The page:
All are welcome
Our Catholic faith comprises what we believe and how we live that belief. For over 2,000 years, the Catholic faith has been handed down from one generation to next, starting with Jesus Christ passing the faith to the Twelve Apostles. In our own lives, we may receive that faith from our parents, from friends, or even a stranger we meet.
Living as a Catholic includes many wonderful beliefs, practices, and devotions; too many to catalog here. Yet, it’s our hope that within these pages we’ve provided a brief overview of what we believe and how we live that belief.
We hope this resource will be valuable to both interested non-Catholics as well as to those already Catholic who might be looking to deepen the practice of their faith.
To learn about what we believe as Catholics, you might start with "About Catholicism" on our site. If you’re interested more specifically about the seven sacraments, visit the Sacraments area of our site.
On Sundays after Mass, we will have a potluck along with a presentation on the lives of the major saints in the Church. There are ten weeks in the process. Learning about the lives of the saints gives us hope that Christ still lives today through people who model heroic virtues. To be a saint today has changed over time. In the early Church, one was a saint because the person usually died a heroic martyr’s death like Christ. Then there are those who lived a heroic life. Over time, we began to wonder who would qualify and a process was developed on becoming a saint. First one has to have lived a heroic life from what many can ascertain through witnesses. The person would then be called “venerable”. Then after the person has died a holy death, martyrdom or not, there has to be a clear miracle attributed to that saint. If this is demonstrated through a thorough investigation, then the person is called “blessed”. After one is declared blessed, there has to be another clear miracle and then the person may be “canonized” and called a “saint”. There is an untold number of saints. Perhaps thousands are listed as far as we know. The key is that a saint lived a life of heroic virtue. A great list or reference for lives of the saints is the multi-volume work Butler’s Lives of the Saints. It is an old work with many versions but definitely the best source for biographical references on saints. Saints are intended to be an inspiration to us all. Potluck begins at 12 PM. Come and join us in the OLL Hall! (Location may be adjusted based on renovation.)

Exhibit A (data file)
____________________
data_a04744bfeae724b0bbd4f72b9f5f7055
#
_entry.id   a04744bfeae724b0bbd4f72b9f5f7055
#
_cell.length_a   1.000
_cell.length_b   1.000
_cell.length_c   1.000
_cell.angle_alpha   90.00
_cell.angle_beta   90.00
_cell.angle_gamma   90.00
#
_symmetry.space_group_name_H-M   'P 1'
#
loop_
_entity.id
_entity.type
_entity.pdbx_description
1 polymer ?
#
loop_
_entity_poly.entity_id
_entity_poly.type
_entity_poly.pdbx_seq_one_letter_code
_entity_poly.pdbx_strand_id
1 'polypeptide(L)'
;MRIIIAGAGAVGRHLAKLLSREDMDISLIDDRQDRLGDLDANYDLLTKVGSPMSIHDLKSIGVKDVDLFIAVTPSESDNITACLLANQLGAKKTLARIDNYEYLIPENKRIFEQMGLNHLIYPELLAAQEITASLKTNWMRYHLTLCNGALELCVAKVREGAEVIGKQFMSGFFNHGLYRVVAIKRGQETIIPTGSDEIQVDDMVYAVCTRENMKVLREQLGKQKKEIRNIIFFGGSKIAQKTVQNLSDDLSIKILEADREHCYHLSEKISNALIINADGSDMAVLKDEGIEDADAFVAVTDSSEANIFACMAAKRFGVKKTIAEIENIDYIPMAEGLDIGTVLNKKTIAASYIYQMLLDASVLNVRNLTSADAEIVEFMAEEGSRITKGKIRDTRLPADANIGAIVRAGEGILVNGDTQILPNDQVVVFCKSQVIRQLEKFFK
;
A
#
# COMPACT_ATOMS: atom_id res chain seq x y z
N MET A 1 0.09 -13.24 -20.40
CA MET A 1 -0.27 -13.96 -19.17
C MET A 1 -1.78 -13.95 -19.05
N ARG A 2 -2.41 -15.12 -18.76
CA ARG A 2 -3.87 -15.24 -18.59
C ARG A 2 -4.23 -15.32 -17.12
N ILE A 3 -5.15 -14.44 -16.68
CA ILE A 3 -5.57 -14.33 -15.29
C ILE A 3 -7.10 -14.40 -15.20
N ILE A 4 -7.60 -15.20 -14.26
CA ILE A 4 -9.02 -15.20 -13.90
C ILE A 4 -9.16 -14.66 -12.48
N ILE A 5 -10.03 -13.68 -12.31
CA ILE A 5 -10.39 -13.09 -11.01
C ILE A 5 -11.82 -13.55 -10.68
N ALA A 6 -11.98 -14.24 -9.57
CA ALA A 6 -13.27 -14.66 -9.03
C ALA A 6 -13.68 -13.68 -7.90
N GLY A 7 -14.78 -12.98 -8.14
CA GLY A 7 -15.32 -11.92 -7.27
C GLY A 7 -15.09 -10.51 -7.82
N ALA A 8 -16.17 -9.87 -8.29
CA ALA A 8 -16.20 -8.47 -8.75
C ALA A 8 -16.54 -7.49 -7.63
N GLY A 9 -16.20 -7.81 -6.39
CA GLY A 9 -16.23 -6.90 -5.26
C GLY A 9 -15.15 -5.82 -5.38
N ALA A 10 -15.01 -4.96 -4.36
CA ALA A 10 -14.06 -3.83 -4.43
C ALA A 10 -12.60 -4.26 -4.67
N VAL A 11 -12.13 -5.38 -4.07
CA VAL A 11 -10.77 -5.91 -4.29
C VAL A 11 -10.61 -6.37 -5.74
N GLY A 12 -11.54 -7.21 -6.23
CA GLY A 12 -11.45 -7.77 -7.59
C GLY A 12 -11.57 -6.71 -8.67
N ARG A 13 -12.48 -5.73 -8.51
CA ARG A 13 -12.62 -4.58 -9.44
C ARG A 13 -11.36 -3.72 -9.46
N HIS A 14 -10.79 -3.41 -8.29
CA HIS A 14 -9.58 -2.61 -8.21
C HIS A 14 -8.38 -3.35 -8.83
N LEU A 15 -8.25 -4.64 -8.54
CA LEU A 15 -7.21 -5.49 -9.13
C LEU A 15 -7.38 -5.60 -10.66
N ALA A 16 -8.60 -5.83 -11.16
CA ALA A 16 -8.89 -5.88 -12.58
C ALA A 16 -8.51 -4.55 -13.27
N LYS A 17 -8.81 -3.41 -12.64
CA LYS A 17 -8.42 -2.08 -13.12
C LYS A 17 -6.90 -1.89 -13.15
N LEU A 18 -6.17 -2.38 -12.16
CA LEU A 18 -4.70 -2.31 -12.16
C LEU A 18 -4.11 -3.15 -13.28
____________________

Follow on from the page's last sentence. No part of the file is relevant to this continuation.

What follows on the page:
Sunday, October 20, 2019 Sts. Polycarp, Felicity & Perpetua, Agnes, Cecilia, Justin the Martyr, and Lawrence.
Sunday, October 27, 2019 Sts. Gregory the Great, Leo, Callistus I, and Cappadocian Fathers.
Sunday, November 3, 2019 Sts. Augustine, Monica, and Jerome.
Sunday, November 10, 2019 Sts. Boniface, Patrick, Denis, Cyril, and Methodius.
Sunday, November 17, 2019 Sts. Benedict of Nursia, Bernard of Clairvaux
Sunday, November 24, 2019 Sts. Francis of Assisi, Dominic Guzman, Anthony of Padua
Sunday, December 1, 2019 Sts. Philip Neri, Ignatius of Loyola, Francis de Sales, Theresa of Avila, and John of the Cross
Sunday, December 8, 2019 North American Martyrs
Sunday, December 15, 2019 Sts. Catherine Laboure, John Vianney, Pius IX, John Newman
Sunday, December 22, 2019 Bd. Solanus Casey, St. John Neumann, St. Elizabeth Ann Seton, Venerable Pierre Toussaint, . . .
There are so many that this is just the beginning. We will begin with a presentation, then some writings if available provided, and some light conversation if you wish to participate or just listen. Enjoy!